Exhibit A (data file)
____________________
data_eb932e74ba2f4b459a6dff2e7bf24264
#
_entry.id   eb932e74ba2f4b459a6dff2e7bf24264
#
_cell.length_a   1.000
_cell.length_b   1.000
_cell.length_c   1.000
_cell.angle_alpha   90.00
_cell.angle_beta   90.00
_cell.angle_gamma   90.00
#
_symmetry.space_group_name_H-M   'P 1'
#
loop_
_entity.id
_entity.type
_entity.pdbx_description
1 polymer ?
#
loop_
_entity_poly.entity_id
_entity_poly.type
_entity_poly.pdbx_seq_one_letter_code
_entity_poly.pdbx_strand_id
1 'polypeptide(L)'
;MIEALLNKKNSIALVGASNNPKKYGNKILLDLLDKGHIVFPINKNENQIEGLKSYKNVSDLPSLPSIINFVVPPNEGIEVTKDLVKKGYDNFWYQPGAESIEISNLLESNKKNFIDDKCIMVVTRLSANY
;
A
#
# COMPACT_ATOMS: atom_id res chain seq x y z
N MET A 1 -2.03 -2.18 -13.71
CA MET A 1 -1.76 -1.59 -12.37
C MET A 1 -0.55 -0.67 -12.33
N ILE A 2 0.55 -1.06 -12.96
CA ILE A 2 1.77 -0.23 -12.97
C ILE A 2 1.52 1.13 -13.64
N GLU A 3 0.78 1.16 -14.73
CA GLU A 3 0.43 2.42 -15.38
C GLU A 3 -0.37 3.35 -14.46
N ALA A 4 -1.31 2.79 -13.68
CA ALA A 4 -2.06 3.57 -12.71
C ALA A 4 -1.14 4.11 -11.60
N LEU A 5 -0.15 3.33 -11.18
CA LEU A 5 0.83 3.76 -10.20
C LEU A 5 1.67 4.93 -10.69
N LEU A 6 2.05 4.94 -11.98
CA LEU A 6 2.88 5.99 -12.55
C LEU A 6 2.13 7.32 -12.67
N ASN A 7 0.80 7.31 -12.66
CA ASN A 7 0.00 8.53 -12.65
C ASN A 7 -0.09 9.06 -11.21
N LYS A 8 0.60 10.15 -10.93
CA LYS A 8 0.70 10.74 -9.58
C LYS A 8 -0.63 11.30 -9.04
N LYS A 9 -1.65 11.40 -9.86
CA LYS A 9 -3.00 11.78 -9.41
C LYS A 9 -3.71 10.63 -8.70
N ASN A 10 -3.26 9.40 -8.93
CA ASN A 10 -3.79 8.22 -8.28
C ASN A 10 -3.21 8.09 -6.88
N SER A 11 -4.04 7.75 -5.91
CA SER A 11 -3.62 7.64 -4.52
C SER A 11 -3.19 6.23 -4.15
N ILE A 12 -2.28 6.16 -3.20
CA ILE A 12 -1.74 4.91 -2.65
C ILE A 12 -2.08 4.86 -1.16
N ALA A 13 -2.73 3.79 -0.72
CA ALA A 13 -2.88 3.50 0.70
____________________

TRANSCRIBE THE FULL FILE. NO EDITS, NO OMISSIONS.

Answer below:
data_eb932e74ba2f4b459a6dff2e7bf24264
#
_entry.id   eb932e74ba2f4b459a6dff2e7bf24264
#
_cell.length_a   1.000
_cell.length_b   1.000
_cell.length_c   1.000
_cell.angle_alpha   90.00
_cell.angle_beta   90.00
_cell.angle_gamma   90.00
#
_symmetry.space_group_name_H-M   'P 1'
#
loop_
_entity.id
_entity.type
_entity.pdbx_description
1 polymer ?
#
loop_
_entity_poly.entity_id
_entity_poly.type
_entity_poly.pdbx_seq_one_letter_code
_entity_poly.pdbx_strand_id
1 'polypeptide(L)'
;MIEALLNKKNSIALVGASNNPKKYGNKILLDLLDKGHIVFPINKNENQIEGLKSYKNVSDLPSLPSIINFVVPPNEGIEVTKDLVKKGYDNFWYQPGAESIEISNLLESNKKNFIDDKCIMVVTRLSANY
;
A
#
# COMPACT_ATOMS: atom_id res chain seq x y z
N MET A 1 -2.03 -2.18 -13.71
CA MET A 1 -1.76 -1.59 -12.37
C MET A 1 -0.55 -0.67 -12.33
N ILE A 2 0.55 -1.06 -12.96
CA ILE A 2 1.77 -0.23 -12.97
C ILE A 2 1.52 1.13 -13.64
N GLU A 3 0.78 1.16 -14.73
CA GLU A 3 0.43 2.42 -15.38
C GLU A 3 -0.37 3.35 -14.46
N ALA A 4 -1.31 2.79 -13.68
CA ALA A 4 -2.06 3.57 -12.71
C ALA A 4 -1.14 4.11 -11.60
N LEU A 5 -0.15 3.33 -11.18
CA LEU A 5 0.83 3.76 -10.20
C LEU A 5 1.67 4.93 -10.69
N LEU A 6 2.05 4.94 -11.98
CA LEU A 6 2.88 5.99 -12.55
C LEU A 6 2.13 7.32 -12.67
N ASN A 7 0.80 7.31 -12.66
CA ASN A 7 0.00 8.53 -12.65
C ASN A 7 -0.09 9.06 -11.21
N LYS A 8 0.60 10.15 -10.93
CA LYS A 8 0.70 10.74 -9.58
C LYS A 8 -0.63 11.30 -9.04
N LYS A 9 -1.65 11.40 -9.86
CA LYS A 9 -3.00 11.78 -9.41
C LYS A 9 -3.71 10.63 -8.70
N ASN A 10 -3.26 9.40 -8.93
CA ASN A 10 -3.79 8.22 -8.28
C ASN A 10 -3.21 8.09 -6.88
N SER A 11 -4.04 7.75 -5.91
CA SER A 11 -3.62 7.64 -4.52
C SER A 11 -3.19 6.23 -4.15
N ILE A 12 -2.28 6.16 -3.20
CA ILE A 12 -1.74 4.91 -2.65
C ILE A 12 -2.08 4.86 -1.16
N ALA A 13 -2.73 3.79 -0.72
CA ALA A 13 -2.88 3.50 0.70